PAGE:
microwave in a ventilated tupperware container. If you want more specific



      info, let me know.



      For the long scarves, I have a "helper" made of two clamps on an upside down



      U pice of wood nailed to one end of the tank, but the bandannas so far have



      needed a human helper.



      The only time I've had a failure was when I tried to marble black silk



      scarves - it barely even showed up on them and I was really disappointed



      with them. I usually use flat crepe from Dharma because the design shows on



      both sides and they feel nice.



      I just tried some Jacquard airbrush opaque red for marbling and it came out



      the reddest of any paint I have used so far. Red is the one color I have



      the most trouble with - it comes out pink or orange. Iris would probably



      have some advice on this. I believe she makes her own paints.



      I mix the size to a little thinner than pancake syrup and the paint to about



      the consistency of 2% milk, although in the summer, I'm constantly adjusting



      them because I do the marbling in a tent outside in my yard and we have



      little humidity, so things can evaporate quickly here.



      Here is the link for Mimi's dvd: http://www.marbling.com/<http://www.marbling.com/> It's very good.



      Also, if you go to www.youtube.com<http://www.youtube.com/> there are lots of videos. Put either



      ebru or marbling in the search box. Sometimes you get ones on marbled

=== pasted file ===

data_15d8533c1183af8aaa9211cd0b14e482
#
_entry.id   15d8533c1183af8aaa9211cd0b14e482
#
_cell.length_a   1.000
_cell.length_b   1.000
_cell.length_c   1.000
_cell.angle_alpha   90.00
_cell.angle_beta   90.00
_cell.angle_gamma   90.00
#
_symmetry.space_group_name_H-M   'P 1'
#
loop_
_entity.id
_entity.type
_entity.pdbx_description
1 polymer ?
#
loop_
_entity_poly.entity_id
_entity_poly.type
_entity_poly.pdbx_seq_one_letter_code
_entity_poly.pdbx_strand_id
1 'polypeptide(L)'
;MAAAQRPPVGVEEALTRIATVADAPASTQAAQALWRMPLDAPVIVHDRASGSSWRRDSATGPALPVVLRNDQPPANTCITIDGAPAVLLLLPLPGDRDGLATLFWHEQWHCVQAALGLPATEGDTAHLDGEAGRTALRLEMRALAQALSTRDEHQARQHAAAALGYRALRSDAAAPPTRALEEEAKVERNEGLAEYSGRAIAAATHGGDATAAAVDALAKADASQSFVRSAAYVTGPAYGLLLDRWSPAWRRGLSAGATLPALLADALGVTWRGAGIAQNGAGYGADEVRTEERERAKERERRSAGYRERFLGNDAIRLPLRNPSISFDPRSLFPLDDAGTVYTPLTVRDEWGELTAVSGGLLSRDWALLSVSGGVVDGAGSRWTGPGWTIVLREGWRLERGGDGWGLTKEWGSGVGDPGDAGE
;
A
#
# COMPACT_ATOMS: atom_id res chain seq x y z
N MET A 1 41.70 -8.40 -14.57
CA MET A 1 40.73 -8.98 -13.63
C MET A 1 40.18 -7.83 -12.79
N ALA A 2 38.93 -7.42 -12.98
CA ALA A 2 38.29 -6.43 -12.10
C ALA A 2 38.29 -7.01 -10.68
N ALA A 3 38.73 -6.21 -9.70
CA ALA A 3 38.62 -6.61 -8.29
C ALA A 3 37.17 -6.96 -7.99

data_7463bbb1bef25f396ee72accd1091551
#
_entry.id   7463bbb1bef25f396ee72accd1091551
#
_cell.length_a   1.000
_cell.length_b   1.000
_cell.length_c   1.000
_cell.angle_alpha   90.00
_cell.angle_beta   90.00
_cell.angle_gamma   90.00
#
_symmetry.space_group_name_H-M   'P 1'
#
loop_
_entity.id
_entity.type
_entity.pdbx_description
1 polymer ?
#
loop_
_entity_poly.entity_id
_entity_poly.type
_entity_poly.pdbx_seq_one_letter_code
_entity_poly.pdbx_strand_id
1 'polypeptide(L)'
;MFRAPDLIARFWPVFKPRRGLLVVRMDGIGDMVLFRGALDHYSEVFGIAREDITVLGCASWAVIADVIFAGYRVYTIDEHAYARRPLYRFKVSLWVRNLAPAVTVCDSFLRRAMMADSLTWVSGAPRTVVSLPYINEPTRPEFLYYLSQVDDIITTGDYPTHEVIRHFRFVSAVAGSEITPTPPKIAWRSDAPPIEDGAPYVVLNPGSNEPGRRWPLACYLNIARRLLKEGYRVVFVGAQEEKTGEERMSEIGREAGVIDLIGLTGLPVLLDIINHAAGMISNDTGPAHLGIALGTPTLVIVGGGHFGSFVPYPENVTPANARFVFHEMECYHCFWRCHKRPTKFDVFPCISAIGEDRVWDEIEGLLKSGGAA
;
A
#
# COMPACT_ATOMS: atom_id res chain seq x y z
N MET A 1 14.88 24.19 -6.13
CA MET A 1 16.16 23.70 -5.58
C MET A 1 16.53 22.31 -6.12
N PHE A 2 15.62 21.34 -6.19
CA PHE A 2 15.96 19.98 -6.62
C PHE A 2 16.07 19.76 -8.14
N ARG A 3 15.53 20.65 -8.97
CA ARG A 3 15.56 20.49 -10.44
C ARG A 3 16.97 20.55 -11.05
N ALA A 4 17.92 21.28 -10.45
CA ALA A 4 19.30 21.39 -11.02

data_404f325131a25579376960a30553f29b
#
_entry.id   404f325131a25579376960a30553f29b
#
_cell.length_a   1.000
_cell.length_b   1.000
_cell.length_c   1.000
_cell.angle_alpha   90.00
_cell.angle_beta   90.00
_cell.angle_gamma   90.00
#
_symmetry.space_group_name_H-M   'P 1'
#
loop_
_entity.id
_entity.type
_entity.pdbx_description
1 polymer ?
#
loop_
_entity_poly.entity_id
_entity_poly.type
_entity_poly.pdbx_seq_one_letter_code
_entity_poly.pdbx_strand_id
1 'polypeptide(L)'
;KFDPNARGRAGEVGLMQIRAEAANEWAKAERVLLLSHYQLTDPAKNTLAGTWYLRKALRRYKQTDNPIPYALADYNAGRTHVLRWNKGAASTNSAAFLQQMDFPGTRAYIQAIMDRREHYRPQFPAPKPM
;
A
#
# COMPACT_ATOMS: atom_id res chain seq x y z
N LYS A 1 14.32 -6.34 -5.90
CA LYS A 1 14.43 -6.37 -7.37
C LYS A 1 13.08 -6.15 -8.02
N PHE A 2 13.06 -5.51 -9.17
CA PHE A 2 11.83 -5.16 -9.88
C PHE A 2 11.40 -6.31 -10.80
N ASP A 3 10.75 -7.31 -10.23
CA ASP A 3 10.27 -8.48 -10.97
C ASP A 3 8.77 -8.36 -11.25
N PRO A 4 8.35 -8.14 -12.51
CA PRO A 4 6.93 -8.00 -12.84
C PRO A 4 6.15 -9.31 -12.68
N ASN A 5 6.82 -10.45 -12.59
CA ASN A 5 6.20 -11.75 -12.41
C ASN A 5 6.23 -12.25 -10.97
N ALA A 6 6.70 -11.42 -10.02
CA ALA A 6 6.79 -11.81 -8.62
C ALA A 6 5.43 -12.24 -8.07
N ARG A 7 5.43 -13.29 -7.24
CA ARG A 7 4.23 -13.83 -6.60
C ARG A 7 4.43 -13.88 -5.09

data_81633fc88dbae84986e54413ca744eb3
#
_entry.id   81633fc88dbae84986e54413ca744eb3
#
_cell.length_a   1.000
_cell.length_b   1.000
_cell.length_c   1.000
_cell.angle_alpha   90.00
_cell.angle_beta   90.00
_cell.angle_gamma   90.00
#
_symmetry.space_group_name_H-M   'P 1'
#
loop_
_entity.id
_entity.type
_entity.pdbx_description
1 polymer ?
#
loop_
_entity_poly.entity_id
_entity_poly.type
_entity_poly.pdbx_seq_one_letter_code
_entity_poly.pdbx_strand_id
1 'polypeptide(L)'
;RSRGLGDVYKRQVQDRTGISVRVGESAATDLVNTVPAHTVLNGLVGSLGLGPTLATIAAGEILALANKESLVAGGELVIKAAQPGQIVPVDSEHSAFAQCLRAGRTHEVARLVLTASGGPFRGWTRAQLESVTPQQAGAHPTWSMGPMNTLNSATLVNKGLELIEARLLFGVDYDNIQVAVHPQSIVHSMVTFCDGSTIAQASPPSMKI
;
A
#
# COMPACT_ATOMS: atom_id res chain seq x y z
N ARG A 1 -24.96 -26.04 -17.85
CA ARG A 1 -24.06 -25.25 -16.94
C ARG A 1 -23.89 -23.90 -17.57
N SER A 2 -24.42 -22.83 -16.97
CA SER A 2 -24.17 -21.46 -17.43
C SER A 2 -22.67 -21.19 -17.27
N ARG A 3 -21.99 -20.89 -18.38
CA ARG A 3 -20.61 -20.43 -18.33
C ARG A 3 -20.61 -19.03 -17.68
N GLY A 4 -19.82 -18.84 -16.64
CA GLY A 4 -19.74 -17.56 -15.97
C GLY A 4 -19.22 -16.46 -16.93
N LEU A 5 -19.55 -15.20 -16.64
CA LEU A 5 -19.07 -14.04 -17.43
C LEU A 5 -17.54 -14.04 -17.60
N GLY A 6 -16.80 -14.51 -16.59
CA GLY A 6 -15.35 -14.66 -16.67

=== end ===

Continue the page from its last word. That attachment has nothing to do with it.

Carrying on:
nails, but keep looking. I eve found one on marbling electric guitars from



      England one time. My favorite though is this one from Australia:



      http://www.youtube.com/watch?v=54OILOfT1bs<http://www.youtube.com/watch?v=54OILOfT1bs> also it has wonderful music from



      singing bowl. They use oil colors, and do huge pieces of cloth, but



      otherwise it's the same. There are lots more links to the right when you go



      there.



      Yes, marbling is addictive, and is different to different people.



      Also, I still have not figured out a way to do christmas ornament balls -



      marbling them on the outside of the ball. Maybe it's just too slick of a



      surface. There are lots of examples of marbling on the inside of clear



      glass ones, but I was hoping to do it on the metallic ones. Guess not, or



      maybe that could be a challenge to someone.



      Also,Diane Maurer has several very good books on marbling and paste paper:



      http://www.dianemaurer.com/<http://www.dianemaurer.com/>



      I just found this one:



      http://www.youtube.com/watch?v=EwCavLLlM6w&feature=related<http://www.youtube.com/watch?v=EwCavLLlM6w&feature=related> I don't remember



      that being on there before. You can see the consistency of the size when



      she stirs things. My scarf tray is not quite that wide, but it is that long



      and looks similar.



      Here are two more:



      http://www.youtube.com/watch?v=M_vYehXdppI&NR=1<http://www.youtube.com/watch?v=M_vYehXdppI&NR=1>



      http://www.youtube.com/watch?v=vk-Ta7ichz4&feature=related<http://www.youtube.com/watch?v=vk-Ta7ichz4&feature=related>



      Now I need to get off the computer.



      Sue



      Good luck and keep trying.